Drafted: 2003, second round (Cincinnati Bengals)
Steinbach’s NFL pay was the biggest challenge to estimate in the top 20. But we do know the former consensus all-American at Iowa signed what was in 2007 the most lucrative contract ever for an offensive guard (seven years, $49.5 million with the Cleveland Browns). He never collected the full amount, though, as back surgery forced him to miss the entire 2011 season and ultimately ended his career.
No. 7: Dallas Clark, tight end
Career earnings: $42,630,000
Drafted: 2003, first round (Indianapolis Colts)
Arguably the most well-known NFL player of the Ferentz era, Clark was the Colts’ primary tight end during Peyton Manning’s illustrious career. Clark was a first-team all-pro in 2009, when he caught 100 passes for 1,106 yards and 10 touchdowns. Clark was the NFL’s highest-paid tight end during the prime of his career, as he collected more than $11.5 million in each of the 2008 and 2009 seasons. Once a walk-on linebacker at Iowa, Clark's remarkable 11-year NFL career produced 505 catches, 5,665 receiving yards and 53 TDs.
No. 6: Bryan Bulaga, offensive lineman*
Career earnings: $43,979,388
Drafted: 2010, first round (Green Bay Packers)
Bulaga was the first three-and-done Hawkeye to take his talents to the NFL, long before it was prevalent (James Daniels, T.J. Hockenson, Noah Fant, Amani Hooker, Tristan Wirfs, A.J. Epenesa and Geno Stone have followed in the past three drafts). And it paid off quickly, with a Super Bowl title in Bulaga's rookie season. Bulaga logged 115 regular-season games in 10 seasons with the Packers as a right tackle. In March, he signed a three-year, $30 million deal with the Los Angeles Chargers — with $19.25 million of that guaranteed.
No. 5: Mike Daniels, defensive lineman*
Career earnings: $44,102,496
Drafted: 2012, fourth round (Green Bay Packers)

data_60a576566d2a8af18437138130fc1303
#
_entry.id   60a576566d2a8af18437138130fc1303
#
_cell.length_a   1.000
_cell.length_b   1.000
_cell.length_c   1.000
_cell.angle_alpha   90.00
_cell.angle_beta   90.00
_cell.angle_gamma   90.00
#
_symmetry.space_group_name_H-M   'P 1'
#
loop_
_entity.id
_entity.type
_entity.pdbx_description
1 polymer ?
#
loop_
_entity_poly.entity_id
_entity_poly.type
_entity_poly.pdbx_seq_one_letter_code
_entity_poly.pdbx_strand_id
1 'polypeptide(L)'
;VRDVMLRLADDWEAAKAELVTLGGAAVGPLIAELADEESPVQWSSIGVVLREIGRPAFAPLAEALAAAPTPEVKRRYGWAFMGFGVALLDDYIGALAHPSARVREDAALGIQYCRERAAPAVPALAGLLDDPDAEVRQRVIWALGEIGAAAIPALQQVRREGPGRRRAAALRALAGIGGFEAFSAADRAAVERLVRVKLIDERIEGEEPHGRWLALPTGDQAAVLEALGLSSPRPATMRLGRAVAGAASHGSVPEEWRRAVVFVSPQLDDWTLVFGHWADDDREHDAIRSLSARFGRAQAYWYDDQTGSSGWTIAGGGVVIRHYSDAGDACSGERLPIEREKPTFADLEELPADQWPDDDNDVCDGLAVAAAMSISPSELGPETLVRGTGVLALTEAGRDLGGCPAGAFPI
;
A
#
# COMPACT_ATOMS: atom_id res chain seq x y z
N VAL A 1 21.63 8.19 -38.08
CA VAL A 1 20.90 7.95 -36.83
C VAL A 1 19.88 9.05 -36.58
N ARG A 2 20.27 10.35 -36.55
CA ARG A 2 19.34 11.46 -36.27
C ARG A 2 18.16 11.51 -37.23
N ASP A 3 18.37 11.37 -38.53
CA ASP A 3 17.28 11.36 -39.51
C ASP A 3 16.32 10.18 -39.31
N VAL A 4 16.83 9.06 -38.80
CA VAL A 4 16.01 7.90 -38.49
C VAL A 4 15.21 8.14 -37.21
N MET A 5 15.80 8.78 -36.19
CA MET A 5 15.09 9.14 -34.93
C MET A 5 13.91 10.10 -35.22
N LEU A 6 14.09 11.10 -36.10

Daniels wasn't a star at Iowa, but he emerged with a dominant season in the third and final year of his rookie deal in Green Bay, which launched him into elite NFL company. He signed a four-year, $42 million extension then that made him the third-highest-paid 3-4 defensive end in the league. After 2018 foot surgery and an underwhelming 2019 with the Detroit Lions (where he made $7.8 million), Daniels remains an unsigned free agent for 2020.
No. 4: Robert Gallery, offensive lineman
Career earnings: $46,300,016
Drafted: 2004, first round (Oakland Raiders)
Gallery’s NFL career didn’t live up to the expectations that come with being an Outland Trophy winner and the No. 2 overall draft pick. But by being chosen in an era of inflated rookie salaries, he collected more than $40 million from the Raiders off his seven-year, $52.25 million “entry-level” deal. Gallery logged 104 games over eight NFL seasons.
No. 3: Chad Greenway, linebacker
Career earnings: $51,797,665
Drafted: 2006, first round (Minnesota Vikings)
Greenway went from South Dakota 9-man football to developed Hawkeye force to longtime fixture in Minnesota, where he spent all 11 years of his NFL career. He amassed 1,103 tackles as a Viking, with a salary haul of $14 million in 2011. Greenway enjoyed immense popularity with the Vikings, in part because of his charitable and philanthropic off-field endeavors. Greenway tearfully retired in March 2017.
No. 2: Riley Reiff, offensive lineman*
Career earnings: $52,119,222
Drafted: 2012, first round (Detroit Lions)
The need for capable left-tackle play has bolstered Reiff’s NFL value, and he turned a rookie deal with the Lions (five years, $16.1 million) into a windfall with the Vikings. Reiff has collected $36 million in his first three seasons in Minnesota, although his future there is on thinning ice after lackluster performance reviews. Reiff, 31, is set to make $11 million this season; if he can show decent production, he could eventually assume the No. 1 spot in NFL earnings for Ferentz-era players.
No. 1: Marshal Yanda, offensive lineman
Career earnings: $70,241,120